Choose Well, Live Well, Be Well, A Wellness and Preventative Care Program Sponsored by the U of A Health Plan
home why wellness? your campus links contact us

Picture of nurses and a child - Prevent Well

> Personal Health Appraisal

> Smoking Cessation

> QCARE

> Pharmacy Corner

> Breast Cancer Awareness

> Preventing the Flu

eat well move well

U of A University of Arkansas System

Home | About Us | Contact Us | Mission

Breast Cancer Awareness

Picture of a woman holding a cup For the University of Arkansas System, health plan expenditures for the treatment of breast cancers are consistently in the top two diagnostic groups by claims cost, but only 64 percent of women over the age of 40 are being screened each year. Call a network facility today and schedule your screening mammogram. It will be at no cost to you and it may save your life.

What is Breast Cancer?

Itís normal for the bodyís cells to divide, grow, and die; itís when they abnormally grow out of control that they form a mass or lump called a tumor. There are two types of tumors: benign (non-cancerous) or malignant (cancerous). Breast cancer is a malignant tumor that starts from cells of the breast. The majority of breast tumors are benign or abnormal growths.

What Causes Breast Cancer?

Unfortunately, no one knows what specifically triggers breast cells to grow abnormally. Medical experts attribute the development of breast cancer to a combination of both unknown and known factors including genetics, lifestyle choices, and reproductive factors.

Who is at Risk?

While the disease occurs mostly in women, men have a slight risk of developing the disease too. The American Cancer Society estimates that men will account for 1 percent of new cases in 2004.

While all women are at risk for developing breast cancer, risk factors (anything that increases your chance of getting the disease) include:

  • Age: About 8 of 10 breast cancer cases are found in women over age 50;
  • Menstrual cycle: Menstruating before age 12 or starting menopause after age 55;
  • Pregnancy: Over age 30 at first birth or never giving birth;
  • Breast feeding: Some studies show a link to lower risks for women who have breast fed;
  • Genetics: About 1 case in 10 is linked to genetics;
  • Family history: Having a mother, sister, or daughter with breast cancer doubles a womanís risk;
  • Radiation exposure: Previous radiation therapy to the breast/chest area;
  • Birth control pills: Use may increase risk slightly;
  • Alcohol: Consumption of 1 or more drinks a day may increase a womanís risk slightly;
  • Race: African-American women have slightly less risk than Caucasian women, but are more likely to die due to lack of early detection;
  • Overweight: Excess weight after menopause increases risks.

What are the Symptoms?

The most common sign of breast cancer is a new lump or mass that is painless, hard, and has uneven edges. But, symptoms of breast cancer vary from person to person and may include the following:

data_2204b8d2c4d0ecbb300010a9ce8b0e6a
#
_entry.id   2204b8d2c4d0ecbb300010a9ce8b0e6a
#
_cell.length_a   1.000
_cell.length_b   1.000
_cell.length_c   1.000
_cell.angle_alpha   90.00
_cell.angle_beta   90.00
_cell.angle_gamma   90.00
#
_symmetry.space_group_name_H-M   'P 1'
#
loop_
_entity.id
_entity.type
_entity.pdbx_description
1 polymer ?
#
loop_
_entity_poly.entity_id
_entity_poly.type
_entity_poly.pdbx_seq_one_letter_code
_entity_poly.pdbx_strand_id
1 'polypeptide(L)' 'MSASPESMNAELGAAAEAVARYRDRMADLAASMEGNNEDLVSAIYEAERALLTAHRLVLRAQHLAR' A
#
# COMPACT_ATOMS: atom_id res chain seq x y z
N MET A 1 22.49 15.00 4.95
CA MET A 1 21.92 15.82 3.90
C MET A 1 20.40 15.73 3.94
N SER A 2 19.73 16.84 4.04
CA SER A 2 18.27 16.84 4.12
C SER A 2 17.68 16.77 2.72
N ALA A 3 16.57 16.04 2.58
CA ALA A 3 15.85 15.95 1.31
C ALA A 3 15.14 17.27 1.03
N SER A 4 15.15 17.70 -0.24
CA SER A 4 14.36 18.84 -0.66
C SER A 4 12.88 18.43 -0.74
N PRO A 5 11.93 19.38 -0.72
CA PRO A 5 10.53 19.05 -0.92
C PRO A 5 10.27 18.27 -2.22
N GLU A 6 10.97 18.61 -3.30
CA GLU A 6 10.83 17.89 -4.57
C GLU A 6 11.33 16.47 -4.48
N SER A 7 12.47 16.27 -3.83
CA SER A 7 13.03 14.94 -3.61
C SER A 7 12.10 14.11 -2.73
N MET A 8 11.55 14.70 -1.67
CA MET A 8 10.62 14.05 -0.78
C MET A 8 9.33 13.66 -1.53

• a swelling of part of the breast
  • skin irritation or dimpling
  • nipple pain or the nipple turning inward
  • redness or scaliness of the nipple or breast skin
  • a nipple discharge (other than breast milk) that begins suddenly
  • a lump in the underarm area

Early Detection

Early detection saves lives. The American Cancer Society reports that the 5-year survival rate for all women diagnosed with breast cancer is 87 percent. With early detection (when the tumor is confined to the breast) the 5-year survival rate jumps to over 95 percent.

Early detection methods include:

  • Breast self-exams.
  • Note any changes in size, shape, color, unusual discharge, or feel of the breast.
  • Clinical breast exams.
  • Mammography.

Is it Preventable?

Since the exact cause of breast cancer cannot be pinpointed, the disease is not considered to be preventable. While it wonít eliminate a womanís chances, doctors do recommend a healthy, low-fat diet, regular exercise, and limiting alcohol consumption to help reduce breast cancer risks.

What can you do?

The American Cancer Societyís Recommendations

  • Yearly mammograms are recommended starting at age 40 and continuing for as long as a woman is in good health.
  • Clinical Breast Exam (CBE) should be part of a periodic health exam, about every 3 years for women in their 20s and 30s, and every year for women 40 and older.
  • Women should know how their breasts normally feel and report any breast change promptly to their health care provider. BSE is an option for women starting in their 20s.
  • Women at increased risk (e.g., family history, genetic tendency, past breast cancer) should talk with their doctors about the benefits and limitations of starting mammography screening earlier, having additional tests (breast ultrasound or MRI), or having more frequent exams.

Did you know... Following lung cancer, breast cancer is the
second-leading cause of cancer-related death in women. If you
have health care coverage with the University of Arkansas, your
annual screening mammogram is covered at 100 percent with no
out-of-pocket expense for you when you use a network provider.
Get your mammogram at a network facility today.